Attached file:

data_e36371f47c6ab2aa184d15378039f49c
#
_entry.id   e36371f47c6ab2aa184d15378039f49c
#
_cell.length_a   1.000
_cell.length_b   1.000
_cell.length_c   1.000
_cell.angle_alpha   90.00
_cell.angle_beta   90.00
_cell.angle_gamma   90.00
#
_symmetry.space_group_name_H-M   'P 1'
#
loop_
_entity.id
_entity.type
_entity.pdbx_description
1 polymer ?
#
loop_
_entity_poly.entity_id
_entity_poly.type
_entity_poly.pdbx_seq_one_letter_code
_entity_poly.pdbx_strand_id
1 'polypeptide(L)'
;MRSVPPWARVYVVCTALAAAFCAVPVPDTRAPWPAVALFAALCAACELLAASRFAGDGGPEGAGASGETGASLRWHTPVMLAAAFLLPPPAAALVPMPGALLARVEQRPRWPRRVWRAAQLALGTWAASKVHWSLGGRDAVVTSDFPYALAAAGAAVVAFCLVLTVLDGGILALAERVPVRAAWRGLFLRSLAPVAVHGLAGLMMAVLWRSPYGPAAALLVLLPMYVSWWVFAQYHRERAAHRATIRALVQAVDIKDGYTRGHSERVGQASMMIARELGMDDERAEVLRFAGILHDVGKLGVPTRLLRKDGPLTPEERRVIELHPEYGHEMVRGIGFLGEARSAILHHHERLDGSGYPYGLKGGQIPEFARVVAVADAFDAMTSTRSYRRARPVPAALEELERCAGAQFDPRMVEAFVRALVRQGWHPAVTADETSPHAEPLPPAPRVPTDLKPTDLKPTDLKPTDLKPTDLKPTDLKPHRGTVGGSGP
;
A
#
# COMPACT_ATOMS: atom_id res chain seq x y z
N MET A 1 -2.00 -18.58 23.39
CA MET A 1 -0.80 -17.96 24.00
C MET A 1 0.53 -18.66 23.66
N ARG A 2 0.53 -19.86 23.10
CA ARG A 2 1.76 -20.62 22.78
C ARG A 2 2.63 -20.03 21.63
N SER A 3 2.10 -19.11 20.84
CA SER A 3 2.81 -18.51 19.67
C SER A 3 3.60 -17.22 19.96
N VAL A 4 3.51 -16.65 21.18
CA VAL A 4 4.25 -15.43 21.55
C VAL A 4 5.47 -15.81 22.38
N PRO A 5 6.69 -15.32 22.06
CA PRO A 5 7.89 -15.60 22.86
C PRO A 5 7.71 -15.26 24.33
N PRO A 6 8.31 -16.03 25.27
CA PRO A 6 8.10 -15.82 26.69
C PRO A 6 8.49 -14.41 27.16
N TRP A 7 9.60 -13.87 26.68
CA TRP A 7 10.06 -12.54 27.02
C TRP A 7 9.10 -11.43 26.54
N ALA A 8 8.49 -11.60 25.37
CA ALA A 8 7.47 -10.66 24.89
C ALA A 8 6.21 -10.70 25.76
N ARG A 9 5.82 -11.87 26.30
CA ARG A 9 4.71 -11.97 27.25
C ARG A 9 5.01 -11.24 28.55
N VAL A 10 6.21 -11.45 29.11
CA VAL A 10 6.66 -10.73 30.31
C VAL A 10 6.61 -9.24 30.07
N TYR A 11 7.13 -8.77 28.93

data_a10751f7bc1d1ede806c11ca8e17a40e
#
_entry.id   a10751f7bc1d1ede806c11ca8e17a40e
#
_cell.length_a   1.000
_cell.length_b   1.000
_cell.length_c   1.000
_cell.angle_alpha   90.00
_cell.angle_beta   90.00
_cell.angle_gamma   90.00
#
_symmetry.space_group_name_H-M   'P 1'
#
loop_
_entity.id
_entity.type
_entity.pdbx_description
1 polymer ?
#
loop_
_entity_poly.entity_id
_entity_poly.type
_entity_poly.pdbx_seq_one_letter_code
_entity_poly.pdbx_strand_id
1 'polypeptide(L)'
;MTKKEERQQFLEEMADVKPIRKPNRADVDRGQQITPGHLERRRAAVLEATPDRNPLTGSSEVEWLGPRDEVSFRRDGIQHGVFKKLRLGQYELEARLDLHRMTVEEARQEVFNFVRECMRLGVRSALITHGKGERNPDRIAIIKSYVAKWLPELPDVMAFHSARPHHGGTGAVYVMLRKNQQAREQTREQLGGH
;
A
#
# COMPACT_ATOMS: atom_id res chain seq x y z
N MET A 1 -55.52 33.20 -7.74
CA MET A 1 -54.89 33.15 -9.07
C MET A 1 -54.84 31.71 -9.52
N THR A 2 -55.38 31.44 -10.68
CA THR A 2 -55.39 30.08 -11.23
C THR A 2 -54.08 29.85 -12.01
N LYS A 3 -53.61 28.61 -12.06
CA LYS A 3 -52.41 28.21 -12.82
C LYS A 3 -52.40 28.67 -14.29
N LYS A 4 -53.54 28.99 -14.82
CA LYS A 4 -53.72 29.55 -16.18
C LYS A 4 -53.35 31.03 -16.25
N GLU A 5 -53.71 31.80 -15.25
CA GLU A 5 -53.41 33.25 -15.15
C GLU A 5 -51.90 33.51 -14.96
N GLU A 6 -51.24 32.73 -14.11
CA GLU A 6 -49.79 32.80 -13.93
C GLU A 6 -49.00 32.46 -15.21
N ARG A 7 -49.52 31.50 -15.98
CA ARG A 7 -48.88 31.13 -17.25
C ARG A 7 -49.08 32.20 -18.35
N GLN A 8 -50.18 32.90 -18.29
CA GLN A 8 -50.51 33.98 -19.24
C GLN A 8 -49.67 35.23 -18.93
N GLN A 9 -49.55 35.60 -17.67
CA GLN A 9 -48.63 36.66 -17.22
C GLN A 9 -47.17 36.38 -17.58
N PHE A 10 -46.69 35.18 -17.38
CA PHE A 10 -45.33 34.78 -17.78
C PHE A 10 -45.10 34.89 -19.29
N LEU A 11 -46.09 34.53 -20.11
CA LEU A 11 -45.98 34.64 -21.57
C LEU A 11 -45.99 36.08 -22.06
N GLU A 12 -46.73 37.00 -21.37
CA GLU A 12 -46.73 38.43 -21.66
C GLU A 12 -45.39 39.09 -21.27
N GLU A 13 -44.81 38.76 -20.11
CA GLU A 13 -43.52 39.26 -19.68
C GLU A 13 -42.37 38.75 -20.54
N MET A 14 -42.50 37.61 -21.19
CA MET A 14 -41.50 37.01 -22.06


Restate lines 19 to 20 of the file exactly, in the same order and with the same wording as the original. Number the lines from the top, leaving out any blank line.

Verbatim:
#
loop_